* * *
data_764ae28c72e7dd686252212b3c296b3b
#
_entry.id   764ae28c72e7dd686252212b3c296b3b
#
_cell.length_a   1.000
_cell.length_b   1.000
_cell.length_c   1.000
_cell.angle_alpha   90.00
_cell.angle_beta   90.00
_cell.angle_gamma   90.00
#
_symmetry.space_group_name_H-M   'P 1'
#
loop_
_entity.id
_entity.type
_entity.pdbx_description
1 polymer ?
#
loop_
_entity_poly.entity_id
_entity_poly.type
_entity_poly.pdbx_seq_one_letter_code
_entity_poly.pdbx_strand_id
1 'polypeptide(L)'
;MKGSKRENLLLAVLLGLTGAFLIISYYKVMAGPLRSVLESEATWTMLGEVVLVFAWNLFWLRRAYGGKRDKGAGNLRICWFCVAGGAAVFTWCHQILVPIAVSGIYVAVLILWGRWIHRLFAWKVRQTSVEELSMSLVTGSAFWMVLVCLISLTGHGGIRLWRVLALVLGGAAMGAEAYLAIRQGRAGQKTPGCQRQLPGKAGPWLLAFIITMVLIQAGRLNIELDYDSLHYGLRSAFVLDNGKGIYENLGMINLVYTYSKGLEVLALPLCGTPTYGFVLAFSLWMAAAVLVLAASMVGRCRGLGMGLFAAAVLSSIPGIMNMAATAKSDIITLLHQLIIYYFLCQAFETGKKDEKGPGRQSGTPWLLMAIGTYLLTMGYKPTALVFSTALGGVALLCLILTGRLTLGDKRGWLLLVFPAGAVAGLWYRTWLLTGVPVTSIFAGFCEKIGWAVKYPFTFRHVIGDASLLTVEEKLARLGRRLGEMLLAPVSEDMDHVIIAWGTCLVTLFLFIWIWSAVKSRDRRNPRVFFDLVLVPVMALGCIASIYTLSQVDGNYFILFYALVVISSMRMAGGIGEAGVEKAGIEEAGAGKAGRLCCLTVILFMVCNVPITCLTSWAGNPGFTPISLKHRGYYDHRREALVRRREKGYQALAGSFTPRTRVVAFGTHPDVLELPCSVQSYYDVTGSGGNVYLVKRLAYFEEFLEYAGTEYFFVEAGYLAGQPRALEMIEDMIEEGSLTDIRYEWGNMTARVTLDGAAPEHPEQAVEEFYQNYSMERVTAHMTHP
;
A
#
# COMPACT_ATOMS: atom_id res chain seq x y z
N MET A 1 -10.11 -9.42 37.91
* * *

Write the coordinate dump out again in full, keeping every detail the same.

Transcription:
data_764ae28c72e7dd686252212b3c296b3b
#
_entry.id   764ae28c72e7dd686252212b3c296b3b
#
_cell.length_a   1.000
_cell.length_b   1.000
_cell.length_c   1.000
_cell.angle_alpha   90.00
_cell.angle_beta   90.00
_cell.angle_gamma   90.00
#
_symmetry.space_group_name_H-M   'P 1'
#
loop_
_entity.id
_entity.type
_entity.pdbx_description
1 polymer ?
#
loop_
_entity_poly.entity_id
_entity_poly.type
_entity_poly.pdbx_seq_one_letter_code
_entity_poly.pdbx_strand_id
1 'polypeptide(L)'
;MKGSKRENLLLAVLLGLTGAFLIISYYKVMAGPLRSVLESEATWTMLGEVVLVFAWNLFWLRRAYGGKRDKGAGNLRICWFCVAGGAAVFTWCHQILVPIAVSGIYVAVLILWGRWIHRLFAWKVRQTSVEELSMSLVTGSAFWMVLVCLISLTGHGGIRLWRVLALVLGGAAMGAEAYLAIRQGRAGQKTPGCQRQLPGKAGPWLLAFIITMVLIQAGRLNIELDYDSLHYGLRSAFVLDNGKGIYENLGMINLVYTYSKGLEVLALPLCGTPTYGFVLAFSLWMAAAVLVLAASMVGRCRGLGMGLFAAAVLSSIPGIMNMAATAKSDIITLLHQLIIYYFLCQAFETGKKDEKGPGRQSGTPWLLMAIGTYLLTMGYKPTALVFSTALGGVALLCLILTGRLTLGDKRGWLLLVFPAGAVAGLWYRTWLLTGVPVTSIFAGFCEKIGWAVKYPFTFRHVIGDASLLTVEEKLARLGRRLGEMLLAPVSEDMDHVIIAWGTCLVTLFLFIWIWSAVKSRDRRNPRVFFDLVLVPVMALGCIASIYTLSQVDGNYFILFYALVVISSMRMAGGIGEAGVEKAGIEEAGAGKAGRLCCLTVILFMVCNVPITCLTSWAGNPGFTPISLKHRGYYDHRREALVRRREKGYQALAGSFTPRTRVVAFGTHPDVLELPCSVQSYYDVTGSGGNVYLVKRLAYFEEFLEYAGTEYFFVEAGYLAGQPRALEMIEDMIEEGSLTDIRYEWGNMTARVTLDGAAPEHPEQAVEEFYQNYSMERVTAHMTHP
;
A
#
# COMPACT_ATOMS: atom_id res chain seq x y z
N MET A 1 -10.11 -9.42 37.91